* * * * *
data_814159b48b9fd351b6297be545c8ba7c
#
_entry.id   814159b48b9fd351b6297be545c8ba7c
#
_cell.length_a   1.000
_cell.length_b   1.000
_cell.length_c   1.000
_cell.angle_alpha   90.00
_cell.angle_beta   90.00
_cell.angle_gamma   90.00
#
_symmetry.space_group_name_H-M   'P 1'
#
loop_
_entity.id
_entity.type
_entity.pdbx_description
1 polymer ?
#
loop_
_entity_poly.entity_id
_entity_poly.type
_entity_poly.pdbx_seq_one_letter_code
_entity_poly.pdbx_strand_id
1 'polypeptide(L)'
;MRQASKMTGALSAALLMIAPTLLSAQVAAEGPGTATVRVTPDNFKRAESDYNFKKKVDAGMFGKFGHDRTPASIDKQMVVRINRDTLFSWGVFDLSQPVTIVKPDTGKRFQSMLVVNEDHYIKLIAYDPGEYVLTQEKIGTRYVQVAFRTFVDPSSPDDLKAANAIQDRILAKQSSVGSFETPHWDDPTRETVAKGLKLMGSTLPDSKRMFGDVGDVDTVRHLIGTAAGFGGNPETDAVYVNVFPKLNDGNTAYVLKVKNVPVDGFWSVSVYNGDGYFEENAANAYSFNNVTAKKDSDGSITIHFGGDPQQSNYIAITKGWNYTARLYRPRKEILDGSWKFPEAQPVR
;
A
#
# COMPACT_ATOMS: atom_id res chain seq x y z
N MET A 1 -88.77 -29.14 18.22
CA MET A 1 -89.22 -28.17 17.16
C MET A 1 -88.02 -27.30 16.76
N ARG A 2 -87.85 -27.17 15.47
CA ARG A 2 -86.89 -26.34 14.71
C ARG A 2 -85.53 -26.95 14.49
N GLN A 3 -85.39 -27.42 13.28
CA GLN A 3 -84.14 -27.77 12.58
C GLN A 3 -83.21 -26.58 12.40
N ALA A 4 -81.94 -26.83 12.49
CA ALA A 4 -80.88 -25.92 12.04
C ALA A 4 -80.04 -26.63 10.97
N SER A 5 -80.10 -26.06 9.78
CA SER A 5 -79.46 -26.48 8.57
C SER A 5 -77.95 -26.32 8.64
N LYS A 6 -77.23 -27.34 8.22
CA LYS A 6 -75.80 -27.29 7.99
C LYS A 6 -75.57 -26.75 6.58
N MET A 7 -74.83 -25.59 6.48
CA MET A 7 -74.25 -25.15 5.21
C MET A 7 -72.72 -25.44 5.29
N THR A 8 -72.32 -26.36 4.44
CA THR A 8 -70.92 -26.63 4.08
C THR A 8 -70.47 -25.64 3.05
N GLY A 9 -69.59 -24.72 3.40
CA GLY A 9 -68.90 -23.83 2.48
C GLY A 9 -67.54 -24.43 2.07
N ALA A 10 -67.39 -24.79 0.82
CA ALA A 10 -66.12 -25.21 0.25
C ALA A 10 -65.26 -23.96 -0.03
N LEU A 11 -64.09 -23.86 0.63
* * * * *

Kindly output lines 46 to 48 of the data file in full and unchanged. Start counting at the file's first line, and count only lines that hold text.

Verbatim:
N LYS A 6 -77.23 -27.34 8.22
CA LYS A 6 -75.80 -27.29 7.99
C LYS A 6 -75.57 -26.75 6.58